Friday, March 6, 2009
TEBOGO AND THE EPITHALAMION
Book: Tebogo and the epithalamion
Author: Omoseye Bolaji
Publisher: Eselby Jnr Publications
Reviewer: Peter Moroe
Tebogo and the epithalamion (2009), the latest in the “Tebogo Mokoena mystery series" has just been published. Here, sleuth Tebogo Mokoena tackles the case of a bride to be, who suddenly vanishes from her own house. Here I shall just briefly touch on one or two aspects that strike me as regards this new book.
The issue of “morality” seems to interest Bolaji in his writings.Critic Petro Schonfeld writes almost sarcastically in this wise in her book, Tebogo on the prowl (pg 38): “The virtues of Dave are legion. He did not flirt with women…he liked a simple life…he was popular and generous…he liked reading…he was a writer…almost a saint…His character overshadows Tebogo (whose) characteristics are few compared to the praises Dave receives”
Also note that Aryan Kaganof in his review of Bolaji's book, People of the Townships writes: “I would suggest that Mr. Bolaji has created a morally ambiguous protagonist in order to test our own opinions and ethics. The truth is that judgements on the moral plane (sic, plain) are extremely hard to make, both in life and, as John Lefuo amply demonstrates, in fiction”
In Tebogo and the epithalamion there is this type of tantalising ambiguity on issues of “morality” again. For example when Tebogo and Seleke the ‘rich man’ discuss:
But whether Neo “had played her cards right” or not, was hardly the issue here. I stared at Ntate Seleke and said: “But is it true – that there is another woman in this town who has a baby for you?”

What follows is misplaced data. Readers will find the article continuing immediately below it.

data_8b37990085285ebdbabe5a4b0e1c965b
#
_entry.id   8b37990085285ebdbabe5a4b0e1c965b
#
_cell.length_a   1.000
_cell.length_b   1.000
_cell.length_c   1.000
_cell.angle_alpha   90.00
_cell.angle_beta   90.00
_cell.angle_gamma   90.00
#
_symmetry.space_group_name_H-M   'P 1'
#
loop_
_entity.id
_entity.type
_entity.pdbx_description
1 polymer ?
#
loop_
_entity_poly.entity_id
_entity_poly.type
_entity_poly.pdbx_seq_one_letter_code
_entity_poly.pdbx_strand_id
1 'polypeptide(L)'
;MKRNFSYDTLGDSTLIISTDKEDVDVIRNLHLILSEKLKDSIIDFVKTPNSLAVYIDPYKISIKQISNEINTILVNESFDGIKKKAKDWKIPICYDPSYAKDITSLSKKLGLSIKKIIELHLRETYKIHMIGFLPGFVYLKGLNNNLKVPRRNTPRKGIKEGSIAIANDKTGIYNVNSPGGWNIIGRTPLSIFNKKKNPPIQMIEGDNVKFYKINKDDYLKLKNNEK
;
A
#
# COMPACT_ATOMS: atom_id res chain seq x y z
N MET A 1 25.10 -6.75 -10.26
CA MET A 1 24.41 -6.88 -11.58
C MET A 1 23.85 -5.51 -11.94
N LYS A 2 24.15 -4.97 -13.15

Mike flinched as Seleke’s face changed into a ruthless mask. Indeed he (Mike) looked away uneasily, perhaps cursing me inwardly for raising this matter which I had heard about. But I tried to look unperturbed.
Seleke said at last: “Are you questioning my moral ethics?”
Yet the irony is that Mr. Seleke is probably morally flawed as it emerges that he has fathered a child quite carelessly whilst drunk and has little or no respect for the mother of his young child.
Mike Lechesa is one of the pivotal figures in the book, and his portrayal in the book is almost flawless: we can see that he is sensitive, quiet, courteous, has been very sick, etc. We can also see that on the whole, he has no sense of humour; hence a second reading of the book reveals a jarring note when Tebogo first meets him (Mike):
“Mike!” I said hugging him.
“Be careful, Ntate” Gloria (who worked at the B and B) said. “Mr. Mike was very sick and is just getting better,” So she knew him well too.
“So I’m a sissy eh?” Mike joked.
It is quite clear here that the narrator (or rather the author) has temporarily super-imposed what would have been his own comment – putting such words into Mike’s mouth as it were. There is nothing in this work to indicate Mike was capable of “cracking such a joke”
Although probably the worst book in the series, this is another very readable edition of the adventures of Tebogo Mokoena the Private investigator. Regular readers of the series would be thrilled.
ALSO IN THE SERIES
Tebogo’s spot of bother
Tebogo and the Haka